More People Than Ever Are Getting Plastic Surgery Thanks to This Popular Mobile App
These days, it’s not uncommon to want to change the way you look. Your skin is never quite smooth enough. Your nose looks crooked. You gave up on your thigh-gap dreams years ago. If you really wanted to, you could pay someone to fix all that for you. You might drown in medical bills for the rest of your life, but at least you’ll look good in photos.
Cosmetic surgeries cost the U.S. billions of dollars every year. People want fuller lips, wider eyes, and skin free of imperfections — and a single mobile app may be to blame for all of it.
Americans spent $16 billion on plastic surgery in 2016
A report from the American Society of Plastic Surgeons stated that the total amount Americans spent on cosmetic surgeries in 2016 exceeded $16 billion. This is likely due to these procedures becoming more accessible to the general population, when not too long ago, only the wealthy could afford them.
Experts worry these procedures have become too “trendy.” It’s not uncommon for a patient to post before-and-after photos of their transformations on social media, prompting others to do the same.
Next: Which procedures do people ask for the most?
What’s the most common reason people get plastic surgery?
Not all plastic surgeries involve unnecessary enhancements such as Botox injections, but the majority of these procedures in the U.S. are cosmetic, not reconstructive.
In 2016, liposuction, facelifts, eyelid surgeries, and nose “reshaping” surgeries were the most common cosmetic procedures surgeons performed by patient request. Breast lifts and tummy tucks also made the list.
Next: Would you empty your savings account to look like Nannette Hammond?
Human Barbies walk among us
Nannette Hammond — best known to many as “The Human Barbie” — has spent over $500,000 on various plastic surgeries so she can look like a Barbie doll. Her Instagram is filled with photos of her altered face and body. Her behavior and lifestyle might suggest she has a serious mental health condition.
Next: Is social media ruining our mental health?
Social media use is at an all-time high
This is no surprise. There are so many apps, and smartphones have become so accessible, that it’s basically impossible to avoid using social media on a regular basis.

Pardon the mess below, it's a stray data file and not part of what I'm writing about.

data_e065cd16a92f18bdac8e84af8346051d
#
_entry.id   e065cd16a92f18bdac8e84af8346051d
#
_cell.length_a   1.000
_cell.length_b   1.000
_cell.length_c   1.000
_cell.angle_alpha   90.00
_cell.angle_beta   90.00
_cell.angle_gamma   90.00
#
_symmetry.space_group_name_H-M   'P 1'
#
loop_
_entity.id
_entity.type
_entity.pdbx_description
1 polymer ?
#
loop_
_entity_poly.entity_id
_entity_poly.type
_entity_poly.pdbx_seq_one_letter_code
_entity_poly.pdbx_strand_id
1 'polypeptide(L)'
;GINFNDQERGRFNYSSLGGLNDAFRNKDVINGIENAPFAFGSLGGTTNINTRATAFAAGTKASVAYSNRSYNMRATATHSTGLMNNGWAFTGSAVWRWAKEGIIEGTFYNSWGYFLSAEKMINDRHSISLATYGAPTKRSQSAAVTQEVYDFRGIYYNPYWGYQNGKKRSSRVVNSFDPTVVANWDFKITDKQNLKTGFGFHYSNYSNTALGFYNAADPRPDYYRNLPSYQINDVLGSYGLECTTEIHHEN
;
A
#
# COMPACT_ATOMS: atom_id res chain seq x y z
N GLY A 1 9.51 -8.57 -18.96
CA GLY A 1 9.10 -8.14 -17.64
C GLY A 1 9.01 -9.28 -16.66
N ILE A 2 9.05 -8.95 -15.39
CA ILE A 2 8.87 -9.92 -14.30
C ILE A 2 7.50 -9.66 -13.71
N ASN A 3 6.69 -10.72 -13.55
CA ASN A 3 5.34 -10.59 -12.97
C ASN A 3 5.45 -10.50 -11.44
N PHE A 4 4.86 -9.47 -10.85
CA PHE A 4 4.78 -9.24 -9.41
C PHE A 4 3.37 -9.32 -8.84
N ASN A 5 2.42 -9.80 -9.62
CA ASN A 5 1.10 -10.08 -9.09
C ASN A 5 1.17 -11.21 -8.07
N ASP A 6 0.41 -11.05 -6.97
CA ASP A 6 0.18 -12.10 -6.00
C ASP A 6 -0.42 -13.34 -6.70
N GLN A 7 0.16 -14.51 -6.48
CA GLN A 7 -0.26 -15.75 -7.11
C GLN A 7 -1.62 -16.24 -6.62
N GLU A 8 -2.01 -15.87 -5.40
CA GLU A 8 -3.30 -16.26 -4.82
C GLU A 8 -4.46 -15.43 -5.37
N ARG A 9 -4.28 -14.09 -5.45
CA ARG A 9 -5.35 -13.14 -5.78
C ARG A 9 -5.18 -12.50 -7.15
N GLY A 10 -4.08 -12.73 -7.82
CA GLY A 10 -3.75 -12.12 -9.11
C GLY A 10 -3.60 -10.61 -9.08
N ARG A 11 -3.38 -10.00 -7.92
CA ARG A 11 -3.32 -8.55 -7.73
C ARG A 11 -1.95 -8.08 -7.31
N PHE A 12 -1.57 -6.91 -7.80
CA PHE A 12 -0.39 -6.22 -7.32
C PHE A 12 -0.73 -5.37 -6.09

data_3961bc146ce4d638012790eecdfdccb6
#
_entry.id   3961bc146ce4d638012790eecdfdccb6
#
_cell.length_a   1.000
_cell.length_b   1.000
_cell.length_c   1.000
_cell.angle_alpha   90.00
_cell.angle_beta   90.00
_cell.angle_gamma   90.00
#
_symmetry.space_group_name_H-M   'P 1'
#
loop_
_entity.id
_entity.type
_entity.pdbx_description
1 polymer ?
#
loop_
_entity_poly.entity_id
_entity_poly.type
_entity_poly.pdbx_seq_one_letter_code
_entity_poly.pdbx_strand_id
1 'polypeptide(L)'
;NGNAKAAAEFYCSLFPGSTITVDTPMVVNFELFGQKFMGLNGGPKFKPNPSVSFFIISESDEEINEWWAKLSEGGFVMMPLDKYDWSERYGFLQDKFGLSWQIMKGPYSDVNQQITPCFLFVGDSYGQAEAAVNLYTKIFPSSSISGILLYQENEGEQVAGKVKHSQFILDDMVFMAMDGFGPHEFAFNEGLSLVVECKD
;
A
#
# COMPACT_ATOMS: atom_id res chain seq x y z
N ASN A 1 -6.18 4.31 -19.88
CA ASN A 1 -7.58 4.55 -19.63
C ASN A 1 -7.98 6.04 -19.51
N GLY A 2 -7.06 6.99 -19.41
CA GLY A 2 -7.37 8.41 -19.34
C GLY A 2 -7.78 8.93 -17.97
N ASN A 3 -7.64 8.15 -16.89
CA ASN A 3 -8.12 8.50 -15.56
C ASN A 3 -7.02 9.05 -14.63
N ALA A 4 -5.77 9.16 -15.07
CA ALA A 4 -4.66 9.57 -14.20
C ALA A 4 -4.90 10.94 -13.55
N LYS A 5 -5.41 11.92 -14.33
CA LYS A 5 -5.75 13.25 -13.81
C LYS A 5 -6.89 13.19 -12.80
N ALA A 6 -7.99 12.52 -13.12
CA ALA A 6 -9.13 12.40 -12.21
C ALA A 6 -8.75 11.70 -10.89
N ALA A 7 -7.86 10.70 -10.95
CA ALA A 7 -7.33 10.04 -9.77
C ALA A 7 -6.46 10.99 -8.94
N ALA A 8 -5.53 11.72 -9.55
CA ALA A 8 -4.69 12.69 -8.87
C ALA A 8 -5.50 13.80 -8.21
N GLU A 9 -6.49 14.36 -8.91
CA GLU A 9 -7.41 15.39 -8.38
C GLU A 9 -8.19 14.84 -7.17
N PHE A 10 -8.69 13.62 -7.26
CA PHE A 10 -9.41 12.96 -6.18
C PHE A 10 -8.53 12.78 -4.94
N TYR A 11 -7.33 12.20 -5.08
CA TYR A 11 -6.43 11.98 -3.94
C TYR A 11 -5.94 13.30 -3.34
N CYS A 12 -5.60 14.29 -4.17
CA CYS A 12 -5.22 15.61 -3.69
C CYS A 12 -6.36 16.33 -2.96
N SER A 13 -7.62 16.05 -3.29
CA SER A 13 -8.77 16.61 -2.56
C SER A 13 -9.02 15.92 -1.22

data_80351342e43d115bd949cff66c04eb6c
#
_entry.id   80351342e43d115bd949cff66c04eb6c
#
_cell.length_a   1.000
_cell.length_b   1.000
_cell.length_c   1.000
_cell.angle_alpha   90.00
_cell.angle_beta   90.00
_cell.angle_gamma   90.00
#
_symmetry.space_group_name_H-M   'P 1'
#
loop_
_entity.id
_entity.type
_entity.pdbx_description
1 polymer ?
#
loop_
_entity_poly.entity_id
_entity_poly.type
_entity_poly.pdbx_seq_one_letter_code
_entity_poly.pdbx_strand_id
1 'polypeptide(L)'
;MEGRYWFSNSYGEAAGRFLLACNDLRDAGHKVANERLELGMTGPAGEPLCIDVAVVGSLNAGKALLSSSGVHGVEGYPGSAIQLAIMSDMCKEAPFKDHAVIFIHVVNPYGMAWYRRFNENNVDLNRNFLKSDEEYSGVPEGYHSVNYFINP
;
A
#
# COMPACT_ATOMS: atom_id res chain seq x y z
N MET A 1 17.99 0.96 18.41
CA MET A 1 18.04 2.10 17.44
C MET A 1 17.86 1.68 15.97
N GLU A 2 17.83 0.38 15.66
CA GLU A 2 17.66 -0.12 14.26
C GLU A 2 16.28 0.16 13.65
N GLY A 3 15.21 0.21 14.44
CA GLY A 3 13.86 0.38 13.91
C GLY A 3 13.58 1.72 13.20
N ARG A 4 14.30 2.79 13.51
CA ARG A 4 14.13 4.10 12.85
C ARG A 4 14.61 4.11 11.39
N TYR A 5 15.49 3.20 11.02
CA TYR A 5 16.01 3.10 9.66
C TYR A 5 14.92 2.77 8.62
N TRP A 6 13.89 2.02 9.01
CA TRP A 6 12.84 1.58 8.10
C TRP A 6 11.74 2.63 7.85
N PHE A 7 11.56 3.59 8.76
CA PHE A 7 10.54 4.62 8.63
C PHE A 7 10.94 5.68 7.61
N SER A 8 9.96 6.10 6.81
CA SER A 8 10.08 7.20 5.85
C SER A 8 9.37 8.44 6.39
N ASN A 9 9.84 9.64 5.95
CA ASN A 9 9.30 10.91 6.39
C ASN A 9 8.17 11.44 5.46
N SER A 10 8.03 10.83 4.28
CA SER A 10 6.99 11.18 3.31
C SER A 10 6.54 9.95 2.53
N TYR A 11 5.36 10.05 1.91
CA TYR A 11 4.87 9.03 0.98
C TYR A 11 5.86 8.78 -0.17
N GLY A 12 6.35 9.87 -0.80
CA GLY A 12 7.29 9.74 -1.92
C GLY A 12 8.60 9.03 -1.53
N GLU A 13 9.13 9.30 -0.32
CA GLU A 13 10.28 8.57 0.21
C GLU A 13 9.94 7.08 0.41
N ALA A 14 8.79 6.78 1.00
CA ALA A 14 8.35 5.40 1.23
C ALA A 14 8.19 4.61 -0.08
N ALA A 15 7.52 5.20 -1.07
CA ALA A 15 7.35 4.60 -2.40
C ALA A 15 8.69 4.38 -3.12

Social media use hasn’t just increased among teens, though they’re the demographic most vulnerable when it comes to body image issues. Even adults over 75 are logging on to social media sites and downloading apps more than they ever have before.
Next: Being obsessed with the way you look is actually a serious mental health issue.
Snapchat filters and body dysmorphia
Is Snapchat “dysmorphia” a thing? The filters that smooth out our skin and enlarge our most desirable facial features might be changing the way we view our bodies — and not in a good way.
Body dysmorphic disorder affects 1 in every 50 people, according to the Anxiety and Depression Association of America. People with this condition are obsessed with the way they look, so much so that it interferes with their daily lives. Apps such as Instagram and Snapchat often make matters worse.
Next: People are using filters to tell plastic surgeons how to change their faces.
Are we forgetting what we ‘really’ look like?
Before selfies and digital flower crowns, heavily photoshopped images depicted “perfect” images of celebrities and models. Now anyone with a smartphone has access to instant tools that can morph their appearances into something attractive — and unreal.
Plastic surgeon Matthew Schulman told the Huffington Post, “Everybody basically is using a filter … that’s what they want to look like and then they’re coming to me and saying I want smoother skin, I want my eyes to be opened up, I want my lips to be fuller. You kind of have those two groups of people.”
Next: The biggest plastic surgery risk isn’t what you’re probably thinking of.
The plastic surgery risk no one talks about
There are risks to any surgery, whether it’s essential for survival or merely elective. Researchers continue to study the psychological affects of plastic surgery after patients have already had it.
Psychiatric professionals have spent years speculating that cosmetic surgery might have a negative impact on a person’s self-image, even if they had the surgery to “fix” those issues. Like all other quick fixes, it probably doesn’t solve the underlying problem.
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